Like most people, my first visit to a city usually involves filling my days visiting all the landmarks I see on TV. The same is true for Seattle. The first time I went, I looked at the Space Needle (didn’t go inside), watched them sling fish at Pike Place market and wandered through Pioneer Square. Actually, the wandering was more like a prolonged pub crawl that produced vaguely remembered lights and sounds that shouldn’t grow more nostalgic with each year…but do. It was a tale (trip with an ex), told by an idiot (me), full of sound and fury, signifying nothing. This, however, is a tale told by a married and more mature idiot (still me), about visiting Seattle and looking for some variety after having been several times. This is what you may find when you go off the beaten path in Seattle.
First off, Wonderhoney and I stayed at a Hyatt for basecamp. Mainly, I’m a fan of the Hyatt brand and I really dig brand-new Hyatts (the Regency had been open for all of nine months when we stayed there). I know what you’re thinking, not exactly off the beaten path. But, I had some free nights to use, the hotel is beautiful and centrally located and again, free nights to use.
Not to get off on a tangent but the Hyatt card member welcome bonus once famously included two complimentary nights at any Hyatt worldwide. We used that bonus back in 2017 for a truly memorable experience at the Park Hyatt in New York (and that path was beaten like a motherfucker). Sadly, the welcome bonus has since switched to points, and the free nights (upon your cardmember anniversary), at least for Discoverist status, are restricted to a more modest category of hotel…but it’s still a nice benefit.
NEAR MISSES IN SEATTLE
After getting settled, we were famished and went in search of some food in the South Lake Union/Cascade area. I can eat breakfast anytime and the brunch menu of the Portage Bay Café got me. It’s a modest chain that features organic and local food, including their house-made bread (everything from whole wheat to yukon gold English muffins). I ordered the toothsome Oatmeal Cobbler French Toast which comes crusted in oatmeal crumbs, covered in berry compote and lemon crème anglaise. It was very sweet and just as satisfying. Good thing I had some walking ahead of me. Tip: I recommend accentuating your dish with their breakfast bar which boasts fruits, nuts, creams and all kinds of goodies. Portage Bay Café, South Lake Union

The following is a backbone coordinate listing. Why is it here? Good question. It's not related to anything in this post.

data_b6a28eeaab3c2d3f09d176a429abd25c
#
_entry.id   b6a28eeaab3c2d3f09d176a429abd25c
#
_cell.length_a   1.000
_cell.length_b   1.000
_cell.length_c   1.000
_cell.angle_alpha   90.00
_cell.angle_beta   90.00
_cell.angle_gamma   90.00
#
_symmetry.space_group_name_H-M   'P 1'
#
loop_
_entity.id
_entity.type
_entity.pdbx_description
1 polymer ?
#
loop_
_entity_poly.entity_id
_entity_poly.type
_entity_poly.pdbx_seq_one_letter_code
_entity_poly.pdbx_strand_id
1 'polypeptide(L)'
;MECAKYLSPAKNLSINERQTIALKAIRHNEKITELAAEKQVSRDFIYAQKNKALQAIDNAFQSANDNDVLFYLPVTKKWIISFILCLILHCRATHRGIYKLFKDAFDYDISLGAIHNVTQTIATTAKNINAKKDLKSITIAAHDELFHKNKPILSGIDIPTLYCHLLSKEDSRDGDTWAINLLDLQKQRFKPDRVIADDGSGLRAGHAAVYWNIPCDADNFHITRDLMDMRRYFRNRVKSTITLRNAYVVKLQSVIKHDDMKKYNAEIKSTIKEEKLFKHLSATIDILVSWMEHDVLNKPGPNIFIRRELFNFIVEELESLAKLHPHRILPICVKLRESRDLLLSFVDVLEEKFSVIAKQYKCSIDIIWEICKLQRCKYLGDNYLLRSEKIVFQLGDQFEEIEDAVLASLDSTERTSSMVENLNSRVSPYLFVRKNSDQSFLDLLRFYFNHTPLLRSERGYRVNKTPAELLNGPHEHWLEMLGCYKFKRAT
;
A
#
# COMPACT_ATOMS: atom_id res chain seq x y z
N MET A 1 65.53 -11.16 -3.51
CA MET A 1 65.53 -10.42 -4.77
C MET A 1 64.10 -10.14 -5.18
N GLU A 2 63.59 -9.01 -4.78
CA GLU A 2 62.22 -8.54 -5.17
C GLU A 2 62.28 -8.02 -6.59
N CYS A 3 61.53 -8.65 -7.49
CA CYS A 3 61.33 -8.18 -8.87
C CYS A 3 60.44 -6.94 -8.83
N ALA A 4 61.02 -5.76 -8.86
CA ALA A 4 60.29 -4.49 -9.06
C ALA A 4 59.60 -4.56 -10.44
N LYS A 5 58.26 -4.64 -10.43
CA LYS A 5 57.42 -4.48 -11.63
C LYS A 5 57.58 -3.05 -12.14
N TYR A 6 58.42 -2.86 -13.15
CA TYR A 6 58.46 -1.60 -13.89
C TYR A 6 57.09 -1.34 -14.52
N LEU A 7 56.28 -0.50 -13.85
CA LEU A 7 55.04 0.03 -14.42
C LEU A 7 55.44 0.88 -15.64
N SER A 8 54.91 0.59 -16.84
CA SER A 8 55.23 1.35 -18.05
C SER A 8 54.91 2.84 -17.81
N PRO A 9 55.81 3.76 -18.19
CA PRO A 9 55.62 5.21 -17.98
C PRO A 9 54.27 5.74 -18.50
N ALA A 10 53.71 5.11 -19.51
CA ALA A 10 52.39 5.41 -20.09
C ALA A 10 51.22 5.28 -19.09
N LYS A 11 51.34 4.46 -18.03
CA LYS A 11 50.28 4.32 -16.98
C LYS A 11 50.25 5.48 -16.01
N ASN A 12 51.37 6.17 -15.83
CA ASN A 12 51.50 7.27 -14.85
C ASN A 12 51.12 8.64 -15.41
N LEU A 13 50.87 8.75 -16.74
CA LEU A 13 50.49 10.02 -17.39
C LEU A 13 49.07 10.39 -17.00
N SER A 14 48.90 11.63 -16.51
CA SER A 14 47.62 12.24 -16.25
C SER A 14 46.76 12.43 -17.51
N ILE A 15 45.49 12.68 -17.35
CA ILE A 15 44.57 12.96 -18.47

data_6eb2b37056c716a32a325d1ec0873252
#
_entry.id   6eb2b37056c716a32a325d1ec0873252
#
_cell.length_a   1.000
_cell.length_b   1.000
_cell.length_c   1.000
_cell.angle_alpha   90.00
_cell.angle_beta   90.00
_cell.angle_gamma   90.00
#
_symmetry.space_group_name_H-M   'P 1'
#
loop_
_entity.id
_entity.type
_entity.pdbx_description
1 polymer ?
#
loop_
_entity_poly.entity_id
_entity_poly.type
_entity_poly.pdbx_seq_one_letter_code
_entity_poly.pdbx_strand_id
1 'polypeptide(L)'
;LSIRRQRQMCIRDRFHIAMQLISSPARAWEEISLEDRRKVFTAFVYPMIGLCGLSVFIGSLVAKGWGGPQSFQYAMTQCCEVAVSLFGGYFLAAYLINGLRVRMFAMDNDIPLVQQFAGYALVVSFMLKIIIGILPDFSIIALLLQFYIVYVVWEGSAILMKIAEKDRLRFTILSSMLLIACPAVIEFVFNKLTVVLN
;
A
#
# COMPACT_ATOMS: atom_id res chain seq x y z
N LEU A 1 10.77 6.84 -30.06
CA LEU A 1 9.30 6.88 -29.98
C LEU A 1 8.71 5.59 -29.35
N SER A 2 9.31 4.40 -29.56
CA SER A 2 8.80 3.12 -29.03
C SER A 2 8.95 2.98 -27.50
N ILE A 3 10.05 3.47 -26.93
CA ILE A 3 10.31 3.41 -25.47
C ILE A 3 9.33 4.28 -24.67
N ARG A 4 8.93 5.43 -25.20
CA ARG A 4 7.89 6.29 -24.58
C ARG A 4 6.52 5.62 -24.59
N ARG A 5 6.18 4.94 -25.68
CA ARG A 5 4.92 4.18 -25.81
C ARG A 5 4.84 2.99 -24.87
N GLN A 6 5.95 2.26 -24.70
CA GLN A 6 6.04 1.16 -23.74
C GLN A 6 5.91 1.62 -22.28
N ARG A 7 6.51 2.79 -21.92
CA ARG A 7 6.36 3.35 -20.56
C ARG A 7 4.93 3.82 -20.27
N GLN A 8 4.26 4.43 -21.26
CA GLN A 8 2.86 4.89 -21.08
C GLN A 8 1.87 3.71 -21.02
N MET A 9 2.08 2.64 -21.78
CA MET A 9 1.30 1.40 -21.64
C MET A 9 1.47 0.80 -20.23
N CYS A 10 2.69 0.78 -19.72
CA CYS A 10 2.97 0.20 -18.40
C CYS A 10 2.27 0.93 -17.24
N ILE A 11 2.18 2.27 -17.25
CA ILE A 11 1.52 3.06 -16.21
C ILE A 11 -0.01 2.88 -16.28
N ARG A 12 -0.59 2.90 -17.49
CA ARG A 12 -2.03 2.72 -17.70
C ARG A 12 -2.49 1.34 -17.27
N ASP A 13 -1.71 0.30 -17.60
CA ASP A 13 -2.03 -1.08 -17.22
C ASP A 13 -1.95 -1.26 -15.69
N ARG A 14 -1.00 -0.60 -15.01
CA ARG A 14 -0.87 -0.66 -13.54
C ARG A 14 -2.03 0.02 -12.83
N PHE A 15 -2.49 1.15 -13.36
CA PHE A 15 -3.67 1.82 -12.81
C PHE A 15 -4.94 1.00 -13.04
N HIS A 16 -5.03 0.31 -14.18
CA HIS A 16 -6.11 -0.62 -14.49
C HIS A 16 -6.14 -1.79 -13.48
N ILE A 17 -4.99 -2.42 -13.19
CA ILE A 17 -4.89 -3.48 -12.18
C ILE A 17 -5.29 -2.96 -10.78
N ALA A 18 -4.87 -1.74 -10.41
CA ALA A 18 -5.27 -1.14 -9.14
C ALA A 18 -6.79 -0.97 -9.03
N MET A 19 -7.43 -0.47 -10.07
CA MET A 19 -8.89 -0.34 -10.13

A low-key riff on the tourist heavy museum visit can be checking out a local art gallery. Come upon by chance, a local gallery is the opposite of the intentional art-driven trip and can amplify how you experience the art you view. madART is a slick space featuring floor-to-ceiling sliding glass doors that were wide open on a sunny day. The installation, just a few feet inside, easily caught my attention. Titled Each and Every, Austin-based artist Beili Liu created a strong comment on the terrible treatment migrant children and immigrant families are enduring at the US border crossing. The hundreds of pieces of children’s clothing, flattened and preserved in cement, lay prone beneath thousands of lines of thread, emphasizing tension but also spirits begging to be heard and uplifted. The installation created an instant empathy and was as provocative as great art can be. madART, South Lake Union